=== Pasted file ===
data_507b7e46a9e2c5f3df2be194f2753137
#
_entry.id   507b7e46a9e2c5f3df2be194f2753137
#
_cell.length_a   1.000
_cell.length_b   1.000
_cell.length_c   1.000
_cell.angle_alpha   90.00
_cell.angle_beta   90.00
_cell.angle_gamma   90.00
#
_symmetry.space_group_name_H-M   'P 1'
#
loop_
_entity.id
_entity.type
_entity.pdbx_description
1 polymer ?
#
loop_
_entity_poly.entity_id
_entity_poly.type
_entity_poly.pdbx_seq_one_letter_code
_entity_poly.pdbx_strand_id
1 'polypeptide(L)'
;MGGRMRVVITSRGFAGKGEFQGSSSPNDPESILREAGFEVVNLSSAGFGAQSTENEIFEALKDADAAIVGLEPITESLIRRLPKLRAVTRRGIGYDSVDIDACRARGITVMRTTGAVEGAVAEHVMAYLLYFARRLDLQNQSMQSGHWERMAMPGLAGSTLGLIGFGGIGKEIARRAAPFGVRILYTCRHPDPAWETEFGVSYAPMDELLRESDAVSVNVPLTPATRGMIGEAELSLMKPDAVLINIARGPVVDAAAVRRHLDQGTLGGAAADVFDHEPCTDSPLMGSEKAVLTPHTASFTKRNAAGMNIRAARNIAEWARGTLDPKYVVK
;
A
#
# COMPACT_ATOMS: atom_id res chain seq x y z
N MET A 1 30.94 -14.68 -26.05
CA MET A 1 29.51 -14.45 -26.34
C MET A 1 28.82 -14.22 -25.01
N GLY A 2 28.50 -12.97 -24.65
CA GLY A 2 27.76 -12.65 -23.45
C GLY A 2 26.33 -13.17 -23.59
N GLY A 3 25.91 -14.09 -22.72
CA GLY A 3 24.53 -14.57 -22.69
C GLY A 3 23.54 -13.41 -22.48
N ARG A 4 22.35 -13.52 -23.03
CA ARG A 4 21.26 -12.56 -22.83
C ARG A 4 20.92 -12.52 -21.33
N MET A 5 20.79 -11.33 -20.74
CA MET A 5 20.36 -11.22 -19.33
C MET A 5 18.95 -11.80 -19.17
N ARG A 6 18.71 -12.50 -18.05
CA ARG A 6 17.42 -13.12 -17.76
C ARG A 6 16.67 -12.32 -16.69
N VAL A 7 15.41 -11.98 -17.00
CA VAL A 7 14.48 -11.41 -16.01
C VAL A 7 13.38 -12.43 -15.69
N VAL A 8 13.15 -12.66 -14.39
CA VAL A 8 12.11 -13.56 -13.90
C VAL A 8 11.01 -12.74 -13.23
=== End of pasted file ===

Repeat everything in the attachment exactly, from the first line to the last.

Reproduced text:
data_507b7e46a9e2c5f3df2be194f2753137
#
_entry.id   507b7e46a9e2c5f3df2be194f2753137
#
_cell.length_a   1.000
_cell.length_b   1.000
_cell.length_c   1.000
_cell.angle_alpha   90.00
_cell.angle_beta   90.00
_cell.angle_gamma   90.00
#
_symmetry.space_group_name_H-M   'P 1'
#
loop_
_entity.id
_entity.type
_entity.pdbx_description
1 polymer ?
#
loop_
_entity_poly.entity_id
_entity_poly.type
_entity_poly.pdbx_seq_one_letter_code
_entity_poly.pdbx_strand_id
1 'polypeptide(L)'
;MGGRMRVVITSRGFAGKGEFQGSSSPNDPESILREAGFEVVNLSSAGFGAQSTENEIFEALKDADAAIVGLEPITESLIRRLPKLRAVTRRGIGYDSVDIDACRARGITVMRTTGAVEGAVAEHVMAYLLYFARRLDLQNQSMQSGHWERMAMPGLAGSTLGLIGFGGIGKEIARRAAPFGVRILYTCRHPDPAWETEFGVSYAPMDELLRESDAVSVNVPLTPATRGMIGEAELSLMKPDAVLINIARGPVVDAAAVRRHLDQGTLGGAAADVFDHEPCTDSPLMGSEKAVLTPHTASFTKRNAAGMNIRAARNIAEWARGTLDPKYVVK
;
A
#
# COMPACT_ATOMS: atom_id res chain seq x y z
N MET A 1 30.94 -14.68 -26.05
CA MET A 1 29.51 -14.45 -26.34
C MET A 1 28.82 -14.22 -25.01
N GLY A 2 28.50 -12.97 -24.65
CA GLY A 2 27.76 -12.65 -23.45
C GLY A 2 26.33 -13.17 -23.59
N GLY A 3 25.91 -14.09 -22.72
CA GLY A 3 24.53 -14.57 -22.69
C GLY A 3 23.54 -13.41 -22.48
N ARG A 4 22.35 -13.52 -23.03
CA ARG A 4 21.26 -12.56 -22.83
C ARG A 4 20.92 -12.52 -21.33
N MET A 5 20.79 -11.33 -20.74
CA MET A 5 20.36 -11.22 -19.33
C MET A 5 18.95 -11.80 -19.17
N ARG A 6 18.71 -12.50 -18.05
CA ARG A 6 17.42 -13.12 -17.76
C ARG A 6 16.67 -12.32 -16.69
N VAL A 7 15.41 -11.98 -17.00
CA VAL A 7 14.48 -11.41 -16.01
C VAL A 7 13.38 -12.43 -15.69
N VAL A 8 13.15 -12.66 -14.39
CA VAL A 8 12.11 -13.56 -13.90
C VAL A 8 11.01 -12.74 -13.23